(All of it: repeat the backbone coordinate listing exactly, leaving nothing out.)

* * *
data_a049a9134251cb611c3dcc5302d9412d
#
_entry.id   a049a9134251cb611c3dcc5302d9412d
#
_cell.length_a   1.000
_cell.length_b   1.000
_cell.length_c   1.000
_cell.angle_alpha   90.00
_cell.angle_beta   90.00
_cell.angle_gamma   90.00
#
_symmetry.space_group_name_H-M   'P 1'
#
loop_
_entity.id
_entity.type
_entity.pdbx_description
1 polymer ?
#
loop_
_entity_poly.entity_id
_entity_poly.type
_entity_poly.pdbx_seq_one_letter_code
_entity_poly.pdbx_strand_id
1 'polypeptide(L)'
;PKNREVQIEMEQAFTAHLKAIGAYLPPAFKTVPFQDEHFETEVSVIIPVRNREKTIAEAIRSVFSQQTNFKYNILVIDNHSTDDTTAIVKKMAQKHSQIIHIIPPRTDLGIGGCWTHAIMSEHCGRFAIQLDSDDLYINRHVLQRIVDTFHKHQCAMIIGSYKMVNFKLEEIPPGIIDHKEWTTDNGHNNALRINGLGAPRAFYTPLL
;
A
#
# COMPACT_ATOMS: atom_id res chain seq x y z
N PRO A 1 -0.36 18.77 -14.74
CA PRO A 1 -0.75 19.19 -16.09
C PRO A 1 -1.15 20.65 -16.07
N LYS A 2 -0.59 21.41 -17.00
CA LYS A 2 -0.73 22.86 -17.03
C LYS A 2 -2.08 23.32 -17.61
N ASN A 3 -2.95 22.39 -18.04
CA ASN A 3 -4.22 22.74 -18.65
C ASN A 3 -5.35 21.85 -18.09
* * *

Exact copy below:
data_a049a9134251cb611c3dcc5302d9412d
#
_entry.id   a049a9134251cb611c3dcc5302d9412d
#
_cell.length_a   1.000
_cell.length_b   1.000
_cell.length_c   1.000
_cell.angle_alpha   90.00
_cell.angle_beta   90.00
_cell.angle_gamma   90.00
#
_symmetry.space_group_name_H-M   'P 1'
#
loop_
_entity.id
_entity.type
_entity.pdbx_description
1 polymer ?
#
loop_
_entity_poly.entity_id
_entity_poly.type
_entity_poly.pdbx_seq_one_letter_code
_entity_poly.pdbx_strand_id
1 'polypeptide(L)'
;PKNREVQIEMEQAFTAHLKAIGAYLPPAFKTVPFQDEHFETEVSVIIPVRNREKTIAEAIRSVFSQQTNFKYNILVIDNHSTDDTTAIVKKMAQKHSQIIHIIPPRTDLGIGGCWTHAIMSEHCGRFAIQLDSDDLYINRHVLQRIVDTFHKHQCAMIIGSYKMVNFKLEEIPPGIIDHKEWTTDNGHNNALRINGLGAPRAFYTPLL
;
A
#
# COMPACT_ATOMS: atom_id res chain seq x y z
N PRO A 1 -0.36 18.77 -14.74
CA PRO A 1 -0.75 19.19 -16.09
C PRO A 1 -1.15 20.65 -16.07
N LYS A 2 -0.59 21.41 -17.00
CA LYS A 2 -0.73 22.86 -17.03
C LYS A 2 -2.08 23.32 -17.61
N ASN A 3 -2.95 22.39 -18.04
CA ASN A 3 -4.22 22.74 -18.65
C ASN A 3 -5.35 21.85 -18.09